Packed Library Program on Ebola

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A standing room only crowd, including Staples High SchoolAP Environmental Studies students, came to the Westport Library tonight to hear Dr. Eric Starbuck, Save the Children advisor on child Health and pandemic preparedness, speak about the Ebola outbreak in West Africa and the impact of the first U.S. cases. (CLICK TO ENLARGE) Contributed photo

CT to Handle Quarantines on Case-by-Case Basis

By Arielle Levin Becker

www.ctmirror.org

Connecticut will require all travelers from the West African countries most affected by the Ebola virus to be actively monitored, require those who meet certain risk factors to be quarantined, and will decide each case individually, according to a statement released by Gov. Dannel P. Malloy’s office Monday night.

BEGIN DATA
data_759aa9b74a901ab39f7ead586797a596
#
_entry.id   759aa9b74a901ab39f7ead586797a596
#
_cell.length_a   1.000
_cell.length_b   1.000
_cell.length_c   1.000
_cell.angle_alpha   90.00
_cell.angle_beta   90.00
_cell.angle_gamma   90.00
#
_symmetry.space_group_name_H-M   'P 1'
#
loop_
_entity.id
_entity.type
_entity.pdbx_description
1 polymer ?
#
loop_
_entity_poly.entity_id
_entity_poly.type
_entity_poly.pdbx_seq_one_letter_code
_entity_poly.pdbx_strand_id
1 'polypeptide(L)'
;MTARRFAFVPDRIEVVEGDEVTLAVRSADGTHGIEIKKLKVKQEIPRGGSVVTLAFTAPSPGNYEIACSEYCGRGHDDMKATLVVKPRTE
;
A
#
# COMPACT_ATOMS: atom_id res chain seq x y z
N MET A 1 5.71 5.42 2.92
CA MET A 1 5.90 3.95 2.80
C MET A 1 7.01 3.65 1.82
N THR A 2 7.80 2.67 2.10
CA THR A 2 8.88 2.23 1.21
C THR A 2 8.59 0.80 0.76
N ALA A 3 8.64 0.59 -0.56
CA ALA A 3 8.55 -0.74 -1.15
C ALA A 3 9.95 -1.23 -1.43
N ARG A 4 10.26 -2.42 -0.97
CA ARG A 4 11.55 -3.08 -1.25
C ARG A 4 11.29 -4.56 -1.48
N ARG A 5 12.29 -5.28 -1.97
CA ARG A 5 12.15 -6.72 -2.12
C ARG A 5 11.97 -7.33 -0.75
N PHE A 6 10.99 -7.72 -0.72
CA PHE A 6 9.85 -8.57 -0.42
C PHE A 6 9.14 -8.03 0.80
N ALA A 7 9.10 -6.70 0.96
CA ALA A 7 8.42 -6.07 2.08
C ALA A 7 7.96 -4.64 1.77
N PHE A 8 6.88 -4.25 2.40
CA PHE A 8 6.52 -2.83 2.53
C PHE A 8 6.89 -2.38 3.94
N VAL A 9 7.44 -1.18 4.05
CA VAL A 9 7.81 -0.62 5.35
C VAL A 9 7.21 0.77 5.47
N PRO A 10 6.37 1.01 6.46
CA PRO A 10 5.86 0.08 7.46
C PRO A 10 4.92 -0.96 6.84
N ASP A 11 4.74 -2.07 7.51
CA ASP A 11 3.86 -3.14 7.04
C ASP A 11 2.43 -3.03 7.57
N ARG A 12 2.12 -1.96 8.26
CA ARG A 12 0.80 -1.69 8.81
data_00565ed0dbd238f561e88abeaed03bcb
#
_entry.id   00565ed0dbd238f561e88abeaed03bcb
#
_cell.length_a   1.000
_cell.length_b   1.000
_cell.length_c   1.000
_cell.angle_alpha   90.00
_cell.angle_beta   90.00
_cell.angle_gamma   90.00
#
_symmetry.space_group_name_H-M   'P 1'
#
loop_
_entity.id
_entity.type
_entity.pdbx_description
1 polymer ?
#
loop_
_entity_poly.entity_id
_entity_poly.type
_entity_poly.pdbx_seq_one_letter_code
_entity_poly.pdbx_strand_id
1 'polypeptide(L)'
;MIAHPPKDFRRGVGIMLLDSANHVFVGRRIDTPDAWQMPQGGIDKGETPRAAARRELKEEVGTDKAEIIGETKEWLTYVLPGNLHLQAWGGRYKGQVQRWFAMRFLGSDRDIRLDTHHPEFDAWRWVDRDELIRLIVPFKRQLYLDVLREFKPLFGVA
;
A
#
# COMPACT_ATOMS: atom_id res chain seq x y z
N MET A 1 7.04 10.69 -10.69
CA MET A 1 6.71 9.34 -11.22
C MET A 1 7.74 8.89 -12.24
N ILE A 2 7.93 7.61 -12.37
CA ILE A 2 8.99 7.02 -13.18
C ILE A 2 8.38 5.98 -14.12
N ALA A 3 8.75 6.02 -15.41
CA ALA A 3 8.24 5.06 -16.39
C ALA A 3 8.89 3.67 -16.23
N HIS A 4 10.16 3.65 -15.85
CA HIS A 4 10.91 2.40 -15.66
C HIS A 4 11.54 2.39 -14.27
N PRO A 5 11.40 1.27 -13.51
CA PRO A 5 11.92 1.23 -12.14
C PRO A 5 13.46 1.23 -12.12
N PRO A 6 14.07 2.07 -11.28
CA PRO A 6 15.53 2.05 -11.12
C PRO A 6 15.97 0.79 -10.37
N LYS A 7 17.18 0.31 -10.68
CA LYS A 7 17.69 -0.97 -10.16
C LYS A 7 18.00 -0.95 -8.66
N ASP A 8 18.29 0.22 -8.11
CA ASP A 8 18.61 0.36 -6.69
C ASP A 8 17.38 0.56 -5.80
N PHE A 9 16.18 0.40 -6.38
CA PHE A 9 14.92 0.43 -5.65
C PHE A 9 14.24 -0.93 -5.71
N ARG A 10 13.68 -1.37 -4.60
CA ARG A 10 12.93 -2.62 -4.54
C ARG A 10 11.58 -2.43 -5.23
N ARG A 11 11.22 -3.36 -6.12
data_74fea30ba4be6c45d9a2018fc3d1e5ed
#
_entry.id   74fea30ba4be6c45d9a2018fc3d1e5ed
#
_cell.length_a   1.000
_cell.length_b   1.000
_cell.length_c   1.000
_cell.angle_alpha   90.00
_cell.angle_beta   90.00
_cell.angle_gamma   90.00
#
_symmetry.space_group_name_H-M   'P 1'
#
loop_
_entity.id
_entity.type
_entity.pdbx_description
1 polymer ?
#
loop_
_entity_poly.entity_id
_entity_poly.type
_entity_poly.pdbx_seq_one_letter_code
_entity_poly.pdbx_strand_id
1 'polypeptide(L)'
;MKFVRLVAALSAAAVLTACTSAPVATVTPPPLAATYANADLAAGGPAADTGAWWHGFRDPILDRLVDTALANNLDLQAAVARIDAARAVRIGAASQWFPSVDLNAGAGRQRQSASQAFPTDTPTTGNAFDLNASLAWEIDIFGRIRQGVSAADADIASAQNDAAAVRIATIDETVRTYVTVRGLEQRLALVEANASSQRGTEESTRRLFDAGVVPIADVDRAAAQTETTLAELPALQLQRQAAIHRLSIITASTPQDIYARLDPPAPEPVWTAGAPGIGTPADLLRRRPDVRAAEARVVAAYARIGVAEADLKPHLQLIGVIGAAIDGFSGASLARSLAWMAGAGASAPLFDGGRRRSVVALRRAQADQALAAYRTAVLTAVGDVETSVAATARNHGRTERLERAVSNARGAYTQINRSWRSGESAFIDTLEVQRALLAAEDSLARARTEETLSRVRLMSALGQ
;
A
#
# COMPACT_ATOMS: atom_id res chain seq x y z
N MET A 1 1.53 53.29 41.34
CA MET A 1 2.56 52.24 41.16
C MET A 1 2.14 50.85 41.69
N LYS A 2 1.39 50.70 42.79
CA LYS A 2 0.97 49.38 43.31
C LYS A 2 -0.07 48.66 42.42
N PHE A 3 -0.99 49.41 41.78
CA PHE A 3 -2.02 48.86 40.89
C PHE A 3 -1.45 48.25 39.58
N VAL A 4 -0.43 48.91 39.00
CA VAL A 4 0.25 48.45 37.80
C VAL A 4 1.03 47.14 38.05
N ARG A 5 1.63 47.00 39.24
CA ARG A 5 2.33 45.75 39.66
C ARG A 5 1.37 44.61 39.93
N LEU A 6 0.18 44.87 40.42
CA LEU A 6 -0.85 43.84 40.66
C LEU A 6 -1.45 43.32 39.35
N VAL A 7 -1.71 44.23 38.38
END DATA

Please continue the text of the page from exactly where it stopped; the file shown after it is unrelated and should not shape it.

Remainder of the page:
The stated policy appears less stringent than one the Malloy administration issued Oct. 16, which said all asymptomatic people who come to Connecticut from Liberia, Sierra Leone or Guinea, or who have been in contact with someone with Ebola, would be quarantined. But an administration spokesman said the procedures outlined Monday are in line with what the state has implemented in the past week. Public health officials said last week that they could use discretion in handling individual cases.

State policies for addressing people possibly exposed to the deadly virus have received significant scrutiny in recent days following the diagnosis of Ebola in a New York City physician who had recently returned from volunteering in Guinea with the group Doctors Without Borders.